Low Emission Zone Consultation


15th June 2021

Householders, businesses and road users across the area are being urged to make their voices heard as Dundee’s Low Emission Zone (LEZ) moves closer.

An eight-week consultation on the final plan for the city’s LEZ launches today (MONDAY) with a programme of meetings set to get underway with community groups, neighbouring local authorities, transport bodies, bus operators, taxi drivers/operators and other interested parties.

Flyers will also be delivered to thousands of addresses inside the inner ring road detailing the plans and encouraging people to take part.

Under the scheme the inner ring road will form the boundary of the LEZ and to achieve air quality compliance for NO2, PM10 and PM2.5 will exclude all non-compliant buses and also keep out older HGVs, LGVs and diesel cars registered on or before August 31 2015 and all petrol cars registered before 2006.

The final outline comes after a previous consultation exercise identified the boundary and vehicle exemptions as the preferred choice in a survey which gathered the views of more than 1300 people.

Mark Flynn convener of Dundee City Council’s city development committee said: “As we get closer to the Scottish Government’s date for implementation of LEZs in the country’s four major cities, we remain committed to ensuring that we continue to engage as fully as possible with as many people, groups and businesses as we can.

“Our proposals have been arrived at through a thorough and detailed process underpinned by experts in air quality, traffic management, health and commercial concerns, as well as significant engagement with communities, interest groups and individuals.”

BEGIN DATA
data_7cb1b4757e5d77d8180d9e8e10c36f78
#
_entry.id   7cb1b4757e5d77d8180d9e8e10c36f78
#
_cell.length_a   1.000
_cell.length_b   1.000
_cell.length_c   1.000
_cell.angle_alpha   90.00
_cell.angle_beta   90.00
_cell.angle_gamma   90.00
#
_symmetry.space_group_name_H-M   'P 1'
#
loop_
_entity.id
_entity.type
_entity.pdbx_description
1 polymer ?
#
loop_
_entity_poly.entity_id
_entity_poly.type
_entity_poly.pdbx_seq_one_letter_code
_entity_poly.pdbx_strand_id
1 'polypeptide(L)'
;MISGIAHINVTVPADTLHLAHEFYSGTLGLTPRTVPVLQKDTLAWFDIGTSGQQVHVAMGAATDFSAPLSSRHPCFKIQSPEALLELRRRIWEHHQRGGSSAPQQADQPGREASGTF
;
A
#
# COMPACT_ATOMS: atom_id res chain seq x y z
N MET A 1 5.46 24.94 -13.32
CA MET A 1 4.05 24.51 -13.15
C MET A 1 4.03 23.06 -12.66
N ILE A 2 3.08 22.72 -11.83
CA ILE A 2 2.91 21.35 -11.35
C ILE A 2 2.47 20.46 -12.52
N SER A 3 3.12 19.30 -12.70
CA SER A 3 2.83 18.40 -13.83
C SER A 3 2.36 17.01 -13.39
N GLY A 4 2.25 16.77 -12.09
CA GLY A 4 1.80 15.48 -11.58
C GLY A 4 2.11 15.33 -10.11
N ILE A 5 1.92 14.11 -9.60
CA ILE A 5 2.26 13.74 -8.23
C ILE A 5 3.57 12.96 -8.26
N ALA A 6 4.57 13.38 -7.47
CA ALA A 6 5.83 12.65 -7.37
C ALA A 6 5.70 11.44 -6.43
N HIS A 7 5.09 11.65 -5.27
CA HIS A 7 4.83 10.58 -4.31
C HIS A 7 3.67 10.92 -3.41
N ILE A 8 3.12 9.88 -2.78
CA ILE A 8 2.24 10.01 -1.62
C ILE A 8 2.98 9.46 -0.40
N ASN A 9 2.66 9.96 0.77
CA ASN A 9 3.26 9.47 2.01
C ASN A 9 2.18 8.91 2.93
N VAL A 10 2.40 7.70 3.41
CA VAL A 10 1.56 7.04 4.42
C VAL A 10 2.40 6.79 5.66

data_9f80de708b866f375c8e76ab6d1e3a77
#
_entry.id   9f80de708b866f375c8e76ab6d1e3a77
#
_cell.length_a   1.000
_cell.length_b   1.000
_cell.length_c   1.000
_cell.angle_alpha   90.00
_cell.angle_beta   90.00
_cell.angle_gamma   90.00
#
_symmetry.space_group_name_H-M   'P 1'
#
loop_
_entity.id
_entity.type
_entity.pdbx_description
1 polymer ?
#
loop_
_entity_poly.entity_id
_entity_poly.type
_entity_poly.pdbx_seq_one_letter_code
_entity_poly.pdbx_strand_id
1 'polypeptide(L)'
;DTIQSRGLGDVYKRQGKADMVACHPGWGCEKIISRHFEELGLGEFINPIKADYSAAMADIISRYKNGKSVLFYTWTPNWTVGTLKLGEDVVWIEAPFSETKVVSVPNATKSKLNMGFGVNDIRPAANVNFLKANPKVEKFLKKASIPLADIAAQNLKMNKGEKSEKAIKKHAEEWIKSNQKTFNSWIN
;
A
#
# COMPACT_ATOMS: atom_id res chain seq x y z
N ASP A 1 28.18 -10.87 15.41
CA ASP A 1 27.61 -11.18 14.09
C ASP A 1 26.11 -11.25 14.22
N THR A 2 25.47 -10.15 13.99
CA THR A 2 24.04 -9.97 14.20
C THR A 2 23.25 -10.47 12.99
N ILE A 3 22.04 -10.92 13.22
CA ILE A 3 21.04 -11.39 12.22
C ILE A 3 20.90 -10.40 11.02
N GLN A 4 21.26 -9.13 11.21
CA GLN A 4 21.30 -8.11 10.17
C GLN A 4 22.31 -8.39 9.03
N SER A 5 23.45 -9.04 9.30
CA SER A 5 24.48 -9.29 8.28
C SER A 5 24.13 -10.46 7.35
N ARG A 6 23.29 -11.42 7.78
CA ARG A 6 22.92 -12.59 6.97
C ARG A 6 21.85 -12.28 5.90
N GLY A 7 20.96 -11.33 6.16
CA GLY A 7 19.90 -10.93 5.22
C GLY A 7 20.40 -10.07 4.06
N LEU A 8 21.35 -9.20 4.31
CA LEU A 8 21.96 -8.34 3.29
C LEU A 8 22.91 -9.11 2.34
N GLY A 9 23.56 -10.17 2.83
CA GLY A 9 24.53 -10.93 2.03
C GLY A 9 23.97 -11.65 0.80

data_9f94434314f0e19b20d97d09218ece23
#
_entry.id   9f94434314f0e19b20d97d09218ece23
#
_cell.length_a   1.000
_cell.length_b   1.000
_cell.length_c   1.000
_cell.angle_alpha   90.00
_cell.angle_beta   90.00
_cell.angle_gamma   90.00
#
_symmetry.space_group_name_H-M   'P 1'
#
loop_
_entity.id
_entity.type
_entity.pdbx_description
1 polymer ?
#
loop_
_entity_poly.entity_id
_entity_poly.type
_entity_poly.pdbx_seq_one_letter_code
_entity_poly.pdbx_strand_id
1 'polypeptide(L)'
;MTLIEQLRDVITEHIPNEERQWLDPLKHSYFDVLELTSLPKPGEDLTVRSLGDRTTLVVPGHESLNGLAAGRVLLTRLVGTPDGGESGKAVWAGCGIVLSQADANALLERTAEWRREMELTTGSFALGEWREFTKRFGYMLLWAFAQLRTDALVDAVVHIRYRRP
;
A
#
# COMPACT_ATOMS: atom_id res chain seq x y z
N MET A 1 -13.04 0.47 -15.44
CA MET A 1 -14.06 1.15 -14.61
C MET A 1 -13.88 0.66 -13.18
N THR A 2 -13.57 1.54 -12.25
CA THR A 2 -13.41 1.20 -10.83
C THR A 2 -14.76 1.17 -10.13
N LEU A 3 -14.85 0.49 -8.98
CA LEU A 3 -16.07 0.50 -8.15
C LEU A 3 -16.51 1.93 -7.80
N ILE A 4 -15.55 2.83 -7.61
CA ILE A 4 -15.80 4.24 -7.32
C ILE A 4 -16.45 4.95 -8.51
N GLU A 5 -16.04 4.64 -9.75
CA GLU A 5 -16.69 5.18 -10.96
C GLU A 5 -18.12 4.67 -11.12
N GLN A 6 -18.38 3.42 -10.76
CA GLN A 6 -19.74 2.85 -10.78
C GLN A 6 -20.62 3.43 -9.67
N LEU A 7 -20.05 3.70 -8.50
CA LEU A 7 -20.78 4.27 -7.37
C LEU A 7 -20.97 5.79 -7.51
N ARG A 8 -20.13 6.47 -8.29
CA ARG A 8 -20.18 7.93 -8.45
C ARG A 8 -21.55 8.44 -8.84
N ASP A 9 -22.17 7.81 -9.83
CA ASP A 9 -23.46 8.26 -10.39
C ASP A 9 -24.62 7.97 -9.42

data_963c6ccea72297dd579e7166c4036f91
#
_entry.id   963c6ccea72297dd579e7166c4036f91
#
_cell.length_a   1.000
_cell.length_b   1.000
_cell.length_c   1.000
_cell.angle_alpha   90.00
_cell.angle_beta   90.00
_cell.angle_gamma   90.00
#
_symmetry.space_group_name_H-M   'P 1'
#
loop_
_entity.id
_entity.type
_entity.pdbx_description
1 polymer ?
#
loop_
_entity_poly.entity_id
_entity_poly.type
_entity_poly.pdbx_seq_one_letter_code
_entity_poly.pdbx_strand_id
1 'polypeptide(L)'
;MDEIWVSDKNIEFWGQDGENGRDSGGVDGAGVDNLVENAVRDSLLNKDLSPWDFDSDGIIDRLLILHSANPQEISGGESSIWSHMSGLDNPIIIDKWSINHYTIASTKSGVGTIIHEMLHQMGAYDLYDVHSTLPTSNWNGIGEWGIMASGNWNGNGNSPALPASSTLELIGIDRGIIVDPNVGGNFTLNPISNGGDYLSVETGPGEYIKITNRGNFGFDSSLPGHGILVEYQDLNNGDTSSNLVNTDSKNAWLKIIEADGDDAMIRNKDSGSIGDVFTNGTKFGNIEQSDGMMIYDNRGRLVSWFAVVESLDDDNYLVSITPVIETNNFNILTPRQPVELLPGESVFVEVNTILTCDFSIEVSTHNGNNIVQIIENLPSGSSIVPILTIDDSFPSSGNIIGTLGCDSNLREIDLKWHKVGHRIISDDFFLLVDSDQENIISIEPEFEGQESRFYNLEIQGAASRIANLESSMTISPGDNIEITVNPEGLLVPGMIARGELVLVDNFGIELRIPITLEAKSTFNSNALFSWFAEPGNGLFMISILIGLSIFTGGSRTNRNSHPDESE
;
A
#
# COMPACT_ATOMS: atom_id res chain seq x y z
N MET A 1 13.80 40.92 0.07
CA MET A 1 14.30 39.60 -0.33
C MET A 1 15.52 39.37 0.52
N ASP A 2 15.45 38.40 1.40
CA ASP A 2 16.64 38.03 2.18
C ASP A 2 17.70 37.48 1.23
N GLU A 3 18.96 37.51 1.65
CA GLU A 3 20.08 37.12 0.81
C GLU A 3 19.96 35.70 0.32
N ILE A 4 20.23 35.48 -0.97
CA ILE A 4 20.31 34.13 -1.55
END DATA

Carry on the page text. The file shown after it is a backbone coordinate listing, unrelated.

Lynne Short deputy convener of the council’s community safety and public protection added: “I am confident that this proposed LEZ offers Dundee the best way to improve air quality at those locations in the city where it does not meet current standards.

“So far we have had a well-informed and transparent debate about our air quality, our health and the kind of place we want to be, and with one of the biggest proposed changes to the city in decades now on the horizon, it is as important as ever that as many people as possible take part in this phase of LEZ consultation.”

This stage of the process offers another opportunity for people to make comments on the proposals which could see Dundee introduce its LEZ in spring 2022, in line with the Scottish Government’s current timetable.

A two-year grace period is set out, with enforcement beginning for all vehicles in spring of 2024. There will be no additional grace period beyond that for residents living within the LEZ boundary.

The LEZ will operate 24 hours a day, seven days a week and be enforced through a network of automatic number plate recognition (ANPR) cameras with an initial penalty charge for all non-compliant vehicles entering the zone of £60, reduced by 50% if it is paid within 14 days. The default penalty charges for LEZs have been set by the Scottish Government and are therefore consistent across the country.

An LEZ will contribute to the broader city objectives and the vision to create a healthy, vibrant and attractive city by protecting public health through improving air quality in Dundee and achieving air quality compliance for NO2, PM10 and PM2.5.

Dundee's LEZ will develop an environment that helps to promote more active and sustainable travel choices, contributes to the city's ongoing transformational change and helps to promote Dundee as an inclusive and desirable place to live, invest, visit and learn.

To find out more about Dundee’s LEZ, including traffic modelling, air quality data and the rationale for choosing which areas were included, go to http://www.dundeecity.gov.uk/lez

Anyone who wants to comment on the LEZ can go to https://www.dundeecity.gov.uk/service-area/comments-relating-to-the-low-emission-zone-proposal before August 9.

A further report on the final stages of the process will come before the council’s community safety and public protection committee later in the year.


Dundee City Council

Dundee draws skilled workers from a 60-minute catchment population of 640,000 and has a local population of over 140,000. The availability of a large pool of highly skilled labour is a key feature in the Dundee economy. Flexibility in the labour force is currently more prevalent in Dundee than in Scotland as a whole. All forms of labour market flexibility - part-time, temporary employment, self-employment and shift work - are widely operational within the city. Labour force stability in the city is excellent, enabling companies to plan with confidence. Labour turnover levels are less than 5% and absenteeism averages 2%.

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